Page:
By Steven Ellis, former Chicago Cubs pitching pro
In baseball pitching, early detection of injury is one of the best ways to maximize an athlete's health.
Over the past decade, the importance of early detection of baseball pitching injuries has been emphasized in professional baseball and has filtered down through college and the high school levels.
The same care and attention should be given to youth and little league pitchers as well.
Knowing the difference between general soreness such as a sore pitching arm, a sore pitching elbow or a sore pitching shoulder, and pain can make a big difference.
Signs of a pitching injury include:
- Decreased performance.
- Decreased stamina.
- A change of pitching mechanics.
- A change in attitude or behavior.
- A soreness that "hangs on."
Mild soreness after baseball practice can be expected, but soreness that persists or increases must be considered as an early sign of injury.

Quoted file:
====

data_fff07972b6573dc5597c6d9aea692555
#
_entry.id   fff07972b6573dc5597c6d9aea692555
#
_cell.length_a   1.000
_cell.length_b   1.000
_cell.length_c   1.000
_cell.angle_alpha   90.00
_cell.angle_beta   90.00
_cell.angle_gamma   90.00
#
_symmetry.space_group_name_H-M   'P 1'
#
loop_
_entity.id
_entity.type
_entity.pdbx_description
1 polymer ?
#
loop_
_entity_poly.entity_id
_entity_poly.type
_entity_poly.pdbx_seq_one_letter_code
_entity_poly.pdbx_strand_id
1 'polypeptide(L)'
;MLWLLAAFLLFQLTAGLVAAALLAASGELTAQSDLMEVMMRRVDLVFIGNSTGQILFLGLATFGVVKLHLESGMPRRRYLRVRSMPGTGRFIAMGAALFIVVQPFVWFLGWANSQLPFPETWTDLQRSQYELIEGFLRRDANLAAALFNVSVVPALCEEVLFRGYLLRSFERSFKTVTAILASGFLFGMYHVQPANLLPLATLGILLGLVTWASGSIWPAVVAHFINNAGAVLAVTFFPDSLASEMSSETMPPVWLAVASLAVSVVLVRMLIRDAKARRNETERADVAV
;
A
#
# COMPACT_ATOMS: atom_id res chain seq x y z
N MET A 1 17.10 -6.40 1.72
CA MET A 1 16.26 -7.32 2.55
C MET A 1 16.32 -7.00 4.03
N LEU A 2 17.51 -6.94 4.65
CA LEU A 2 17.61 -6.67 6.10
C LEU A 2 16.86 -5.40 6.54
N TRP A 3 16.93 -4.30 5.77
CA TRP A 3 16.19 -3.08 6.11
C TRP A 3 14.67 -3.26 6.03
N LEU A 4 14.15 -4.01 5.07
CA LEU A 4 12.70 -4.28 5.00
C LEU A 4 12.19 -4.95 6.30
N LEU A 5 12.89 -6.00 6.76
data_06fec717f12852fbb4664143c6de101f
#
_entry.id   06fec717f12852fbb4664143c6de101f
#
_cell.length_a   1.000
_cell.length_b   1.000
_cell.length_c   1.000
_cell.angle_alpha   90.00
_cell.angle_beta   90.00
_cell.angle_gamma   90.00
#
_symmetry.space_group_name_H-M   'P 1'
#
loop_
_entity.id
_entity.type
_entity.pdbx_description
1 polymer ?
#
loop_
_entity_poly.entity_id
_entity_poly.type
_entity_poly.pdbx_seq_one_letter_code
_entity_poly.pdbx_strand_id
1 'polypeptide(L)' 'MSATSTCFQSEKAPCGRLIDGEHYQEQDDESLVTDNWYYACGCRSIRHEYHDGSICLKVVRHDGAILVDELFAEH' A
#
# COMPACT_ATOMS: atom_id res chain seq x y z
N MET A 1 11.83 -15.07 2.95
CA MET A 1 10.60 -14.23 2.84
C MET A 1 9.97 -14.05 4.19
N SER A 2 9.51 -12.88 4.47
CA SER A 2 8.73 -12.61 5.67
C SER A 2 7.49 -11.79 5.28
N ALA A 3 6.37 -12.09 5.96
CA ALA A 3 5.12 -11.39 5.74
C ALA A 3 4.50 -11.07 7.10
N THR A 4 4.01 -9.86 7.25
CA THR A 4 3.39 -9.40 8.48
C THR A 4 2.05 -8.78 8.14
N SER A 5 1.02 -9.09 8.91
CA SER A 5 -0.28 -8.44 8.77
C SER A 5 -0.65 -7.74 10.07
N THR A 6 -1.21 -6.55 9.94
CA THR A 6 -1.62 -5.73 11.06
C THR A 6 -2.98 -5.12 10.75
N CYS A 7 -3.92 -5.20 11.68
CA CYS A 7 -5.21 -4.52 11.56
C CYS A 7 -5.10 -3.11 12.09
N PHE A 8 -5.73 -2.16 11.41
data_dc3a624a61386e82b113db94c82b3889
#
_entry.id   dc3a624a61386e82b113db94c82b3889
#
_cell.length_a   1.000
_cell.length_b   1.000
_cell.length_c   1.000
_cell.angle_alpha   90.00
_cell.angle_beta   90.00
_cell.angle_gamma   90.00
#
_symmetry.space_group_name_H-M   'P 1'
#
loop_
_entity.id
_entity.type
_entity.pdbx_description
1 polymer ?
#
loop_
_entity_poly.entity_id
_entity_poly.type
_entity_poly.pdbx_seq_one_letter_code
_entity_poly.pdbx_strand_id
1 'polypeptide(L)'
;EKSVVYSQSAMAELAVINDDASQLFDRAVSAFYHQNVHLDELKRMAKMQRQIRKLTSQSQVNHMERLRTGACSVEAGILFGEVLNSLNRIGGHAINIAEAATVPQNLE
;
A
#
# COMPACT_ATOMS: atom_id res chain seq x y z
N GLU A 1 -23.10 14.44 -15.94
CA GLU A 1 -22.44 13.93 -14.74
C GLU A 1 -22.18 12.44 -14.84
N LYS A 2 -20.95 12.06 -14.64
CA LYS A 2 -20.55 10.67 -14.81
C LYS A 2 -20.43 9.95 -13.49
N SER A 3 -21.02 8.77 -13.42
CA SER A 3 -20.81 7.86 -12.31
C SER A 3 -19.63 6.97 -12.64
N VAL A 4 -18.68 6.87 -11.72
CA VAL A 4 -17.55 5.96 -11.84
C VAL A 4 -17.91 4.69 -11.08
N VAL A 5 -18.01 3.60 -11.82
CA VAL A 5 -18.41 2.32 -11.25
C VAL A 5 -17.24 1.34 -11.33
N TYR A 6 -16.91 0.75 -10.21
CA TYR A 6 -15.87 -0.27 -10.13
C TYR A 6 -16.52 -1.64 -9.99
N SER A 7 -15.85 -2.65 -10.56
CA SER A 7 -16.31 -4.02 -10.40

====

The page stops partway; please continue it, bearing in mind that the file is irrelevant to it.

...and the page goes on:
Avoid serious baseball pitching injuries by discontinuing pitching and seeking medical attention when:
- Soreness does not go away after one or two days.
- A slight swelling persists or enlarges.
- A mildly tender area becomes hot and very sore.
- An athletic activity produces sharp or severe pain.
If you'd like to receive more of my best tips and techniques to throw harder with better control while reducing the risk of injury, I invite you to subscribe to my free baseball pitching tips here: www.pitchingtips.com/free
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